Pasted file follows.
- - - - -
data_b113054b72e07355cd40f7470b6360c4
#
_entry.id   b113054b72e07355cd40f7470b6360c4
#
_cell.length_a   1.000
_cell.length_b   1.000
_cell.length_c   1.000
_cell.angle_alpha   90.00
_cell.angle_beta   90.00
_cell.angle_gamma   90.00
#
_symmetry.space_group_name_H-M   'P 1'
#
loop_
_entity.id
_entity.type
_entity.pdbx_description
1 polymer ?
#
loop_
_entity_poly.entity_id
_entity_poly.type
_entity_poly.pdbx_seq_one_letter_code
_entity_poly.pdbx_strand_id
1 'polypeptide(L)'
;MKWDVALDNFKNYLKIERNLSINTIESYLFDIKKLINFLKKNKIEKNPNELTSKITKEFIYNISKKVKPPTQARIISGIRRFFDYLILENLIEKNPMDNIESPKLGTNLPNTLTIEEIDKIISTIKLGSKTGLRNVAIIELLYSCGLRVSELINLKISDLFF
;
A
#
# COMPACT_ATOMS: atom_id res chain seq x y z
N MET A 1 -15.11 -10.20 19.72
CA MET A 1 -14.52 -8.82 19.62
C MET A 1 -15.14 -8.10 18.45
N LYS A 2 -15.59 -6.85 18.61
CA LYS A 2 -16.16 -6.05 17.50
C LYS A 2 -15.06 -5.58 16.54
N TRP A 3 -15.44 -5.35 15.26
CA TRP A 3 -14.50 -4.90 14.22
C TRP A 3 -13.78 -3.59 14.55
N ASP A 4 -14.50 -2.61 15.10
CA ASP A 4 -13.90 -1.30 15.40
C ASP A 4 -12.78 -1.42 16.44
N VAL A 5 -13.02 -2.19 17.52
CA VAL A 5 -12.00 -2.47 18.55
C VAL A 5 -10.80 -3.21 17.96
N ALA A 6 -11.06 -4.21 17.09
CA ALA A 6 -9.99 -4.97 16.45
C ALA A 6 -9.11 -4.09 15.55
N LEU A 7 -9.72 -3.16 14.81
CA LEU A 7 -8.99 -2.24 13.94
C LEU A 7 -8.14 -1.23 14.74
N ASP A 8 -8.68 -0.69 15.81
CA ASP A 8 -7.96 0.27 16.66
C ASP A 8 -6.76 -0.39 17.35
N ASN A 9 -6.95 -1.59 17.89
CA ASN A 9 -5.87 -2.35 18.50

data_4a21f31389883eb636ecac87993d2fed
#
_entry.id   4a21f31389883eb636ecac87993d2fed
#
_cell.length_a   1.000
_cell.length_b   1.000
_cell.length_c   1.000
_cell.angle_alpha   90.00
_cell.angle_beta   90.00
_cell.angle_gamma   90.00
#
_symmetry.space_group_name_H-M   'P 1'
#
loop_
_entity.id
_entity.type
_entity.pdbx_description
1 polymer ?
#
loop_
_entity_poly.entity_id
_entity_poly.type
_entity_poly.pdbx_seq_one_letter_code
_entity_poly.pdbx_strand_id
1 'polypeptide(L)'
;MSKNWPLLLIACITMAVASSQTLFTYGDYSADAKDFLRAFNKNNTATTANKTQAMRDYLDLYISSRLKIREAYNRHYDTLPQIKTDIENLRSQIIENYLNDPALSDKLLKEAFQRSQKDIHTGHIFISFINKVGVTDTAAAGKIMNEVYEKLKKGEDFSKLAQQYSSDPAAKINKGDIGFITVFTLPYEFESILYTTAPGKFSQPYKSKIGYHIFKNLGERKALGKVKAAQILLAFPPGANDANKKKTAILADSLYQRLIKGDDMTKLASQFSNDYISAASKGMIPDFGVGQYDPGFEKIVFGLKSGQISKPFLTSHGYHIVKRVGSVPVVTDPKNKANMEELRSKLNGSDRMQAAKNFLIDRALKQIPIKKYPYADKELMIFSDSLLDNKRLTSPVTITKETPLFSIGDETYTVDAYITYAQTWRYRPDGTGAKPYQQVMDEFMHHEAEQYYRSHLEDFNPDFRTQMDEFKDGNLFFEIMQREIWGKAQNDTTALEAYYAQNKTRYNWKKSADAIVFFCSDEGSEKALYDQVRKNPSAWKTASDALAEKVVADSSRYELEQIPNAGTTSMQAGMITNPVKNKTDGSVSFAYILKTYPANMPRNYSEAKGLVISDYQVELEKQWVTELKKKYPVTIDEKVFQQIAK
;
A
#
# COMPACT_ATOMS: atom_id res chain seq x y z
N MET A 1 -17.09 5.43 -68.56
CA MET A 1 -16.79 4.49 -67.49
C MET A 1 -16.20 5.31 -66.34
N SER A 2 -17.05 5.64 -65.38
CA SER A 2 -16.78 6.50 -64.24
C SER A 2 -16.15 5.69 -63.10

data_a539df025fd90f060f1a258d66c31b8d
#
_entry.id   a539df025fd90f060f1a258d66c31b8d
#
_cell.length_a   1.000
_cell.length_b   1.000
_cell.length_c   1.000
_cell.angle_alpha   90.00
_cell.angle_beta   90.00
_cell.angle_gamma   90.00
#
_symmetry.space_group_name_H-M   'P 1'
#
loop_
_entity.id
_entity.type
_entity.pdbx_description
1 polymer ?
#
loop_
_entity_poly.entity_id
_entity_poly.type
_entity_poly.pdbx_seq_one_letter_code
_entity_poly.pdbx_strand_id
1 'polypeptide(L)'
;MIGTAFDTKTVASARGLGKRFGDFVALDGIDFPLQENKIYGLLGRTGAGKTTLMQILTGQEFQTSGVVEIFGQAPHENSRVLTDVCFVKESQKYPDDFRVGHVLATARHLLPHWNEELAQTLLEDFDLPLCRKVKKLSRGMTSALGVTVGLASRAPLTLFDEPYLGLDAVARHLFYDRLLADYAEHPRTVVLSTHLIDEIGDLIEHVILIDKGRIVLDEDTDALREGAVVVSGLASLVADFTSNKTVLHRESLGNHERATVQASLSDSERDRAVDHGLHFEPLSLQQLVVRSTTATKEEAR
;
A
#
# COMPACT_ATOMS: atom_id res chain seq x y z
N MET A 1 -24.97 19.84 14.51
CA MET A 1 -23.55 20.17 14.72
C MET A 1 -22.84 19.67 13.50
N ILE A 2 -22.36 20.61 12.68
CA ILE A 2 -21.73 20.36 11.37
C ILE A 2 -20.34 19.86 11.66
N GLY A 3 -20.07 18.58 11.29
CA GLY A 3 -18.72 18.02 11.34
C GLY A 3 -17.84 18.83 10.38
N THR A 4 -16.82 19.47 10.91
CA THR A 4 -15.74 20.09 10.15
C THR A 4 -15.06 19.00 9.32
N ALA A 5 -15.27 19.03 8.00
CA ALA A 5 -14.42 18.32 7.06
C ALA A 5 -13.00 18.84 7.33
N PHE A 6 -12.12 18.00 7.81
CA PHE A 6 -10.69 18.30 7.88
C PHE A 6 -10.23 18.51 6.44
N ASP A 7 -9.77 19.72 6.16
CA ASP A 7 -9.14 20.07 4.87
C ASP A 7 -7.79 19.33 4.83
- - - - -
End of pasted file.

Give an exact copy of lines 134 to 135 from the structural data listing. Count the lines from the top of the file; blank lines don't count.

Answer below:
C THR A 4 -15.06 19.00 9.32
N ALA A 5 -15.27 19.03 8.00